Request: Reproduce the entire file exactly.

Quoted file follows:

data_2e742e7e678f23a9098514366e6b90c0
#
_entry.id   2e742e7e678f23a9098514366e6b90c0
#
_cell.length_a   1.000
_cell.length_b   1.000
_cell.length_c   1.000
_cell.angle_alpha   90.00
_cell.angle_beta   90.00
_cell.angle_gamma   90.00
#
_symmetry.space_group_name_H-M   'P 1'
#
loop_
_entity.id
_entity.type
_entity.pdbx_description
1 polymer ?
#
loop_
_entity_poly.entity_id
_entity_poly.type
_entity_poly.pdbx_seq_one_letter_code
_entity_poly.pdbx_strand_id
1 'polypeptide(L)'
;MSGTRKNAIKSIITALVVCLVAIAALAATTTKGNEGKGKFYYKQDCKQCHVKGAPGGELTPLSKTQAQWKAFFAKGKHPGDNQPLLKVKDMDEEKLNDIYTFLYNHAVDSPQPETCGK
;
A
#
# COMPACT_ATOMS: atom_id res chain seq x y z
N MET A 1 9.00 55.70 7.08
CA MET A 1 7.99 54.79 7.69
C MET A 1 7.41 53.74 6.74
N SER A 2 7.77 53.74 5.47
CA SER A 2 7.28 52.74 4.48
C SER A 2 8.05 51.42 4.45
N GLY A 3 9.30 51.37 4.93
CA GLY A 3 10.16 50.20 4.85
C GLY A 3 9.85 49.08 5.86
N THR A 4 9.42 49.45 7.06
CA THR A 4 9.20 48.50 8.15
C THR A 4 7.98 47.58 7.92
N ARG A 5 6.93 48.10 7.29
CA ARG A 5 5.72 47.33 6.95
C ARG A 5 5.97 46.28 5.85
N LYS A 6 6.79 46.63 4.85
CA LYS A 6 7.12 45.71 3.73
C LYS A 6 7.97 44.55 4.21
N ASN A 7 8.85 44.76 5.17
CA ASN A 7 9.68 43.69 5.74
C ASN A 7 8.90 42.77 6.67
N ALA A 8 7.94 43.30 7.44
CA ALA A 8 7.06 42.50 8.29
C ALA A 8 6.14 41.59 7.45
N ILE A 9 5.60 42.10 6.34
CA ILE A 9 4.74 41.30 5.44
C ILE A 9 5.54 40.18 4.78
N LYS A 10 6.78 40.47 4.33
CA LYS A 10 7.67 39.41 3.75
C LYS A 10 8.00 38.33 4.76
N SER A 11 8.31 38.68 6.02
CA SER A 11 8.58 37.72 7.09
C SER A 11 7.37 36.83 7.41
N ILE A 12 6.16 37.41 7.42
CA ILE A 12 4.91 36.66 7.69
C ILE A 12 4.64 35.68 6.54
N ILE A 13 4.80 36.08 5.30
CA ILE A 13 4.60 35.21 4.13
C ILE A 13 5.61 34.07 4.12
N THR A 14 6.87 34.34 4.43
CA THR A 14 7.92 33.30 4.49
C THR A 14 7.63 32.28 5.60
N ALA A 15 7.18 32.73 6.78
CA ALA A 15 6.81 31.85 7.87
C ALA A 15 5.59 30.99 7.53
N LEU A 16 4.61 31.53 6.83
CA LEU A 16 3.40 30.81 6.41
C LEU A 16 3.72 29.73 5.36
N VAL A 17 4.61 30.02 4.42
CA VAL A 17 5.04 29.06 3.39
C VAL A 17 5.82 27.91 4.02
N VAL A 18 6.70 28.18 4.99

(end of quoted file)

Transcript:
data_2e742e7e678f23a9098514366e6b90c0
#
_entry.id   2e742e7e678f23a9098514366e6b90c0
#
_cell.length_a   1.000
_cell.length_b   1.000
_cell.length_c   1.000
_cell.angle_alpha   90.00
_cell.angle_beta   90.00
_cell.angle_gamma   90.00
#
_symmetry.space_group_name_H-M   'P 1'
#
loop_
_entity.id
_entity.type
_entity.pdbx_description
1 polymer ?
#
loop_
_entity_poly.entity_id
_entity_poly.type
_entity_poly.pdbx_seq_one_letter_code
_entity_poly.pdbx_strand_id
1 'polypeptide(L)'
;MSGTRKNAIKSIITALVVCLVAIAALAATTTKGNEGKGKFYYKQDCKQCHVKGAPGGELTPLSKTQAQWKAFFAKGKHPGDNQPLLKVKDMDEEKLNDIYTFLYNHAVDSPQPETCGK
;
A
#
# COMPACT_ATOMS: atom_id res chain seq x y z
N MET A 1 9.00 55.70 7.08
CA MET A 1 7.99 54.79 7.69
C MET A 1 7.41 53.74 6.74
N SER A 2 7.77 53.74 5.47
CA SER A 2 7.28 52.74 4.48
C SER A 2 8.05 51.42 4.45
N GLY A 3 9.30 51.37 4.93
CA GLY A 3 10.16 50.20 4.85
C GLY A 3 9.85 49.08 5.86
N THR A 4 9.42 49.45 7.06
CA THR A 4 9.20 48.50 8.15
C THR A 4 7.98 47.58 7.92
N ARG A 5 6.93 48.10 7.29
CA ARG A 5 5.72 47.33 6.95
C ARG A 5 5.97 46.28 5.85
N LYS A 6 6.79 46.63 4.85
CA LYS A 6 7.12 45.71 3.73
C LYS A 6 7.97 44.55 4.21
N ASN A 7 8.85 44.76 5.17
CA ASN A 7 9.68 43.69 5.74
C ASN A 7 8.90 42.77 6.67
N ALA A 8 7.94 43.30 7.44
CA ALA A 8 7.06 42.50 8.29
C ALA A 8 6.14 41.59 7.45
N ILE A 9 5.60 42.10 6.34
CA ILE A 9 4.74 41.30 5.44
C ILE A 9 5.54 40.18 4.78
N LYS A 10 6.78 40.47 4.33
CA LYS A 10 7.67 39.41 3.75
C LYS A 10 8.00 38.33 4.76
N SER A 11 8.31 38.68 6.02
CA SER A 11 8.58 37.72 7.09
C SER A 11 7.37 36.83 7.41
N ILE A 12 6.16 37.41 7.42
CA ILE A 12 4.91 36.66 7.69
C ILE A 12 4.64 35.68 6.54
N ILE A 13 4.80 36.08 5.30
CA ILE A 13 4.60 35.21 4.13
C ILE A 13 5.61 34.07 4.12
N THR A 14 6.87 34.34 4.43
CA THR A 14 7.92 33.30 4.49
C THR A 14 7.63 32.28 5.60
N ALA A 15 7.18 32.73 6.78
CA ALA A 15 6.81 31.85 7.87
C ALA A 15 5.59 30.99 7.53
N LEU A 16 4.61 31.53 6.83
CA LEU A 16 3.40 30.81 6.41
C LEU A 16 3.72 29.73 5.36
N VAL A 17 4.61 30.02 4.42
CA VAL A 17 5.04 29.06 3.39
C VAL A 17 5.82 27.91 4.02
N VAL A 18 6.70 28.18 4.99